Summary: How To Use A Chinese Straight Sword - this book points the way.
Comment: This book is a very useful resource, but for who? See below.
The book is detailed, informative, and has many historical sections that are interesting to read. The author, whom I traveled long distance to learn from after reading his book is a genuine sword enthusiast and expert fighter in the use of the Chinese straight sword. He is a historian with extensive knowledge of Chinese antiques and metallurgy. He also deals in authentic antique arms and armor from China, so he has a very in depth grasp of how swords work. In fact, a wide range of Chinese sword forges and other sword manufacturers currently approach him to evaluate and do reviews of the quality and authenticity of their contemporary sword productions.
WHO WILL THIS BOOK BE USEFUL FOR?:
1. People who are learning Chinese straight sword forms who want to learn how their system works.
Read the book then attend a seminar with Mr. Rodell. Then read the book again. Then apply what you have learned to whatever lineage you are studying. That's what I did about four or five years ago, and it has taken me a long way in my study of Chinese sword usage.
2.People who want to compare and contrast their interpretations of the widely practiced Yang Style "Public" taiji jian set, and see detailed applications. You will probably gain many insights from this book. You may also want to look at Yang Jwing Ming's Shaolin and Taiji(same form) books on straight sword and "The Art of Chinese Swordsmanship" by Zhang Yun (WU style). All these books complement each other well.
3. Any student of Yang Jia Michuan jian. A must have.
4. People who study any double edged sword style from any culture, or any other weapons system for that matter, who would like to cross-reference what they are doing.
5. People who think that Japanese swordsmanship is better than Chinese swordsmanship and that Kali is the only weapons system that really works.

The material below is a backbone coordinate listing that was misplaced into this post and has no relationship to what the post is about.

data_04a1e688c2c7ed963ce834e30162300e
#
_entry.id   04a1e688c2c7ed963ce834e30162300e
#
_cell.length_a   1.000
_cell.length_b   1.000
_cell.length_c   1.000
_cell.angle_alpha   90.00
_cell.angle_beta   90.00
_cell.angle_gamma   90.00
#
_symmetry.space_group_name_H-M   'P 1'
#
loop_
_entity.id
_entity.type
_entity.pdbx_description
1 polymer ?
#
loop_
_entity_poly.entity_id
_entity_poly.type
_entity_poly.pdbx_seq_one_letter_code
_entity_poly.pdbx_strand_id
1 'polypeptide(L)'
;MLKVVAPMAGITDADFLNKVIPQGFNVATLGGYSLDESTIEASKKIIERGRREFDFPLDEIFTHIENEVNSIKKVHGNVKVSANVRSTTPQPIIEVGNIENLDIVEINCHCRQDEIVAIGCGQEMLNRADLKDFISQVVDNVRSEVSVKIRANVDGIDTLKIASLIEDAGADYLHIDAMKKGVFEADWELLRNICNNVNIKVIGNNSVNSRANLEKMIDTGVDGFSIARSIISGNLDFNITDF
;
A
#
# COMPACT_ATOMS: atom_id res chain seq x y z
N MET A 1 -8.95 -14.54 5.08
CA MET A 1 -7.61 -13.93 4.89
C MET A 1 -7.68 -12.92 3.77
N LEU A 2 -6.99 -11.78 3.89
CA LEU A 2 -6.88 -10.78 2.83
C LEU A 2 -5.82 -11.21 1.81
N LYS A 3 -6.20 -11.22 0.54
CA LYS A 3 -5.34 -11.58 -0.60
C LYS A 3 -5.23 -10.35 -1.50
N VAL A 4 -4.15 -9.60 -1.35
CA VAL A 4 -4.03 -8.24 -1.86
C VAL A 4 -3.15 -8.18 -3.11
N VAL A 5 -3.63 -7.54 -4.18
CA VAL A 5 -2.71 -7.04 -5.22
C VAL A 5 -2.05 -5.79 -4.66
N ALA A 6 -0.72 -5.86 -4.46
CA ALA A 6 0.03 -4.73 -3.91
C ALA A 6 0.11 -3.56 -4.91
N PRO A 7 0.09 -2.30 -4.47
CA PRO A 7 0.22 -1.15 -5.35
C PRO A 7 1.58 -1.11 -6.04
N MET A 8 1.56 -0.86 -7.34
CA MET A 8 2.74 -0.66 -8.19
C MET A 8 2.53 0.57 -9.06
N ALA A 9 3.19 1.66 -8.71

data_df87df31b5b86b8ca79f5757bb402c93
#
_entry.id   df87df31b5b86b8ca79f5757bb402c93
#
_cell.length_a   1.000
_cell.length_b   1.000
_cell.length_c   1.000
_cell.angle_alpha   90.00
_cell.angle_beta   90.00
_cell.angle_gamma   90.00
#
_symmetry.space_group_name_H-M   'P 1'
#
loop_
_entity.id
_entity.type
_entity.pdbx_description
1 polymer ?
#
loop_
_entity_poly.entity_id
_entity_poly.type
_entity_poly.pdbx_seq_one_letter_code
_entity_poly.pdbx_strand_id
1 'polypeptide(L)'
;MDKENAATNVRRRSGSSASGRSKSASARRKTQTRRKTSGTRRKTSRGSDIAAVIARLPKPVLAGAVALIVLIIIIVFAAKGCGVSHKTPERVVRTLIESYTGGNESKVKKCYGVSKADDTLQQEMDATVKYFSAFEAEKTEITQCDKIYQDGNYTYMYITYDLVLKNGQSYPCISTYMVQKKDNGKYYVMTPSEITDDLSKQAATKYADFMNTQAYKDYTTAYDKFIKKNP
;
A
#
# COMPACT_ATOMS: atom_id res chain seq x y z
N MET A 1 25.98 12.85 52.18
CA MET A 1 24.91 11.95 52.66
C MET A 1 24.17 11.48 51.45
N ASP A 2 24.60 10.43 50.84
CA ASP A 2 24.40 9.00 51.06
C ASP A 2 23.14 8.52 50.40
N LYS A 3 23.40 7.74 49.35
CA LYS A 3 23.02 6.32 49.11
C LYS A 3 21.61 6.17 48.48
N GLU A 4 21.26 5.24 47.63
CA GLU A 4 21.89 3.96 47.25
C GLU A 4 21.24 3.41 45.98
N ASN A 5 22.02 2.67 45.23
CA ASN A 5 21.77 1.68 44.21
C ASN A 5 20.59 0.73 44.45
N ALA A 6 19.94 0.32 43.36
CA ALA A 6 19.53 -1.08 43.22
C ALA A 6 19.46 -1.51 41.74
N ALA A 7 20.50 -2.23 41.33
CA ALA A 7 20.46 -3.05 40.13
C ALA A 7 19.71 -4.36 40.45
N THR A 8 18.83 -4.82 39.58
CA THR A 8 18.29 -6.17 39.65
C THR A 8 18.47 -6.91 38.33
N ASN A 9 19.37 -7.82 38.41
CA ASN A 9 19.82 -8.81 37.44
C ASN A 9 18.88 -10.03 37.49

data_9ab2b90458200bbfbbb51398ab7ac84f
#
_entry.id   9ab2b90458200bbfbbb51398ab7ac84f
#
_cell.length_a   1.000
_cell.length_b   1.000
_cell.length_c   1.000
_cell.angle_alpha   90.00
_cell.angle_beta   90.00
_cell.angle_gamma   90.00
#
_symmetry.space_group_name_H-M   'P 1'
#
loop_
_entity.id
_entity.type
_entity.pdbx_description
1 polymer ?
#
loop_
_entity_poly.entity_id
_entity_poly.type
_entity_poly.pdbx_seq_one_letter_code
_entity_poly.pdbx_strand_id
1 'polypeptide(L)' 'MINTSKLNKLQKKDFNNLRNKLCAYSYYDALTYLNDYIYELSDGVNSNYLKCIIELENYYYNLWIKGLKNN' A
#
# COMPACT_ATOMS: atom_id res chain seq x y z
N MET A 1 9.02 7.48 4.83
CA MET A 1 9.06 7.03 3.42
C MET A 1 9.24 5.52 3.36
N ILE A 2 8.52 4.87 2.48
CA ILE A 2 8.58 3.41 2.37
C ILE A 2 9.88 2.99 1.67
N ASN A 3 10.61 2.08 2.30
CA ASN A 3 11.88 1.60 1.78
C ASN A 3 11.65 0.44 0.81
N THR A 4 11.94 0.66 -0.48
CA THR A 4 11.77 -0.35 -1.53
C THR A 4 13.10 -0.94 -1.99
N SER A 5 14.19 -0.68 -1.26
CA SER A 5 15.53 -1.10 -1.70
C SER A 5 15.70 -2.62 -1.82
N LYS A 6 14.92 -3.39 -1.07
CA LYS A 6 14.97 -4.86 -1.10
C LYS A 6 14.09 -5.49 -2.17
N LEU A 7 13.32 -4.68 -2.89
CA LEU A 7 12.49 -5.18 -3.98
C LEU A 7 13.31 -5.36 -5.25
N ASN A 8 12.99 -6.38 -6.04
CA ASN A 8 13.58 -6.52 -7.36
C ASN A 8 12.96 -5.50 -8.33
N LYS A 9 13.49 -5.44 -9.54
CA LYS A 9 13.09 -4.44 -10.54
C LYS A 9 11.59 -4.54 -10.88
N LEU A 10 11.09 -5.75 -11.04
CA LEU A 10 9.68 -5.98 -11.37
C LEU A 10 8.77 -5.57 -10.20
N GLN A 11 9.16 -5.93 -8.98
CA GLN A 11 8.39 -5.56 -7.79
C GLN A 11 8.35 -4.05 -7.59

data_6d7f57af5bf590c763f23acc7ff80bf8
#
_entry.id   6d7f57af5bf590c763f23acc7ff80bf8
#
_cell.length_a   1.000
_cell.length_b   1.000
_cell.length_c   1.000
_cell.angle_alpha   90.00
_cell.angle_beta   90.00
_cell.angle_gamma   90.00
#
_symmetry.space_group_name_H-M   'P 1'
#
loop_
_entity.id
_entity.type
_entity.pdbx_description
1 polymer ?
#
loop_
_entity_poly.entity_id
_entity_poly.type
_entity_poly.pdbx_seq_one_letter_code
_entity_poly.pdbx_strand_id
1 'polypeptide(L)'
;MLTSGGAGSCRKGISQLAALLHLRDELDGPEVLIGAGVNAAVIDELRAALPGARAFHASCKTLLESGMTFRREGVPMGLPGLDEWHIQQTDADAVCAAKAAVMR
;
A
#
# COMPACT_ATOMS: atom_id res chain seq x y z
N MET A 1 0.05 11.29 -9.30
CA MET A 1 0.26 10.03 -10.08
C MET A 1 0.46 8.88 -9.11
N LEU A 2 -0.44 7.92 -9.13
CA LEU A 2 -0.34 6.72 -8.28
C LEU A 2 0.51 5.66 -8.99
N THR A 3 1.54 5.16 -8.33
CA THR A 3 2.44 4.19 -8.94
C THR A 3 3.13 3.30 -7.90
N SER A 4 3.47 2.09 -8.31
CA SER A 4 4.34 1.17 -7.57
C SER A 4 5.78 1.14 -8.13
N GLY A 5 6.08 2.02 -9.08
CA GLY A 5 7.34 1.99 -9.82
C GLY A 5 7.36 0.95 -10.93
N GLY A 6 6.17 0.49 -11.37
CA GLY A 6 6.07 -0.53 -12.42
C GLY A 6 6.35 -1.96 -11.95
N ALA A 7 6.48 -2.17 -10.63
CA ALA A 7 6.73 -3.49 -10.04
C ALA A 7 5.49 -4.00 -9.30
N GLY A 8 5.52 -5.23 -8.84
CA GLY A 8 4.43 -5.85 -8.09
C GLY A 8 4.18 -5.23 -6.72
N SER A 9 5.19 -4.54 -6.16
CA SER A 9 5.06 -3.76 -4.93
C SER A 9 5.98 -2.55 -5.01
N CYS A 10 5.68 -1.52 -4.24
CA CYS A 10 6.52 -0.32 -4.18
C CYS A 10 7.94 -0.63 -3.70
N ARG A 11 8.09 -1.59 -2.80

YOU need to read this book and broaden your horizons a bit. These guys fight too.
6. Taiji and other CMA stylists who wish to begin studying swordplay and want to do it REALISTICALLY and SYSTEMATICALLY.
7. Curious people. This book still makes interesting coffee table reading if you are none of the above.
Summary: Another point of view
Comment: This book, unlike other books about Taiji and weapon forms, describes the sword form from the application point of view. How has the Jian developed to become what it is per today, who used it and what techniques are used in combat? He describes clearly the differences between the Yang family style and the public sword form. What I find remarkable are the differences between the public form described in the book and the public form described by (for example) Chen Wei-Ming. This book is worthwhile studying for those who want to have more background in Taiji sword.
Summary: as good a it can be
Comment: You can not learn a martial art by reading a book. That said, this book is a wonderful companion to a class.
Summary: Best Book on Chinese Swordsmanship to Date
Comment: I bought this book, read it and was utterly amazed that someone with the knowledge and skill level finally wrote a reference guide for those of us who haven't been able to go that extra mile because of lack of the information available. I really recommend this book for someone who is learning Taiji sword (from a teacher of course), because it will be of big help to you when you need to refer back to it.
The book is about the Yang Family Taiji Sword Tradition. Two different styles are presented: one which most of us are familiar with that was down from Yang Chengfu's lineage and taught to Mr. Rodell by Master T.T. Liang; the second one came from Master Wang Yen-nian of the Yang Jianhou (Yang Chengfu's Father) tradition. Those that are familiar with the history of Yang Taiji will understand that there is a difference between father and son's technique.
The book begins with the Author's Introduction and then History, Sword Ettiquette (which I found particularly interesting), Jian (sword) Anatomy, how to hold the sword and perform the secret sword fingers, basic stance and sword cuts. Then both forms and their applications(!) are shown using real antique weapons from the Ancient China. There is also some interesting stuff in the Appendices.
I hope you buy this book it will be of great benefit to your training.
Summary: Excellence in Martial Arts Writing
Comment: Without a doubt, Scott Rodell has written one of the most accessible and comprehensive books on swordsmanship (Chinese or otherwise) I have read. The book welcomes the novice reader and makes him feel comfortable with the subject, while the seasoned martial artist immediately understands the author's intended message, without feeling lectured to. Scott speaks the language common to traditional martial artists with quiet elegance and confidence.